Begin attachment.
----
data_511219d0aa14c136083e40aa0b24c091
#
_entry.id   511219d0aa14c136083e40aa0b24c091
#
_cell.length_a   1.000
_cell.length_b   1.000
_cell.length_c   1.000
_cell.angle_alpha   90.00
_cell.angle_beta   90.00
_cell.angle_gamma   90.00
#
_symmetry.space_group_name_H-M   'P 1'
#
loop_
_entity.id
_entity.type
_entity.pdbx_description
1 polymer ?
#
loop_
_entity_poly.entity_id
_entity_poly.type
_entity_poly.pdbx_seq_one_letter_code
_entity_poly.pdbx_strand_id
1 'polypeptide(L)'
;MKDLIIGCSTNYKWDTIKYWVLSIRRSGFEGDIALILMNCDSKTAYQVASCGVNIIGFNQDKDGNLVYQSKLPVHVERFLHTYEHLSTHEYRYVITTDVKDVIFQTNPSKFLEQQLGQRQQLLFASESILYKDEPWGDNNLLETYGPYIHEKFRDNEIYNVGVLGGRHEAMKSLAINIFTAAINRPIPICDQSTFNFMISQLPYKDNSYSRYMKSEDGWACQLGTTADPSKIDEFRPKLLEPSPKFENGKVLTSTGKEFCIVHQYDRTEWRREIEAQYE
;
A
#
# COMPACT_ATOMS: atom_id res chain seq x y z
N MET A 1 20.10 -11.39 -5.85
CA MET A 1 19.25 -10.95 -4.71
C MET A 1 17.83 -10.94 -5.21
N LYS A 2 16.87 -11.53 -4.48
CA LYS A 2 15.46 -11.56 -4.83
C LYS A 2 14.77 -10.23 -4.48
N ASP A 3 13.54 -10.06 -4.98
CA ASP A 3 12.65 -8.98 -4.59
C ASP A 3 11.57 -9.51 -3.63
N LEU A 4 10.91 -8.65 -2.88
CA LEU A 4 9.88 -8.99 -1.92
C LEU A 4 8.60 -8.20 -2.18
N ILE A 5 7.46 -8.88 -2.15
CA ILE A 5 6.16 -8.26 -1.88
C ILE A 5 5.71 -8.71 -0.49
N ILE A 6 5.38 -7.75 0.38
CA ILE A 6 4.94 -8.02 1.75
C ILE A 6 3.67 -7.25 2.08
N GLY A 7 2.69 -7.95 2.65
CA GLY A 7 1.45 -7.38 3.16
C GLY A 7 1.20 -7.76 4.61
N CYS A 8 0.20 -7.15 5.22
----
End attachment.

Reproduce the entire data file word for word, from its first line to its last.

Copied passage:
data_511219d0aa14c136083e40aa0b24c091
#
_entry.id   511219d0aa14c136083e40aa0b24c091
#
_cell.length_a   1.000
_cell.length_b   1.000
_cell.length_c   1.000
_cell.angle_alpha   90.00
_cell.angle_beta   90.00
_cell.angle_gamma   90.00
#
_symmetry.space_group_name_H-M   'P 1'
#
loop_
_entity.id
_entity.type
_entity.pdbx_description
1 polymer ?
#
loop_
_entity_poly.entity_id
_entity_poly.type
_entity_poly.pdbx_seq_one_letter_code
_entity_poly.pdbx_strand_id
1 'polypeptide(L)'
;MKDLIIGCSTNYKWDTIKYWVLSIRRSGFEGDIALILMNCDSKTAYQVASCGVNIIGFNQDKDGNLVYQSKLPVHVERFLHTYEHLSTHEYRYVITTDVKDVIFQTNPSKFLEQQLGQRQQLLFASESILYKDEPWGDNNLLETYGPYIHEKFRDNEIYNVGVLGGRHEAMKSLAINIFTAAINRPIPICDQSTFNFMISQLPYKDNSYSRYMKSEDGWACQLGTTADPSKIDEFRPKLLEPSPKFENGKVLTSTGKEFCIVHQYDRTEWRREIEAQYE
;
A
#
# COMPACT_ATOMS: atom_id res chain seq x y z
N MET A 1 20.10 -11.39 -5.85
CA MET A 1 19.25 -10.95 -4.71
C MET A 1 17.83 -10.94 -5.21
N LYS A 2 16.87 -11.53 -4.48
CA LYS A 2 15.46 -11.56 -4.83
C LYS A 2 14.77 -10.23 -4.48
N ASP A 3 13.54 -10.06 -4.98
CA ASP A 3 12.65 -8.98 -4.59
C ASP A 3 11.57 -9.51 -3.63
N LEU A 4 10.91 -8.65 -2.88
CA LEU A 4 9.88 -8.99 -1.92
C LEU A 4 8.60 -8.20 -2.18
N ILE A 5 7.46 -8.88 -2.15
CA ILE A 5 6.16 -8.26 -1.88
C ILE A 5 5.71 -8.71 -0.49
N ILE A 6 5.38 -7.75 0.38
CA ILE A 6 4.94 -8.02 1.75
C ILE A 6 3.67 -7.25 2.08
N GLY A 7 2.69 -7.95 2.65
CA GLY A 7 1.45 -7.38 3.16
C GLY A 7 1.20 -7.76 4.61
N CYS A 8 0.20 -7.15 5.22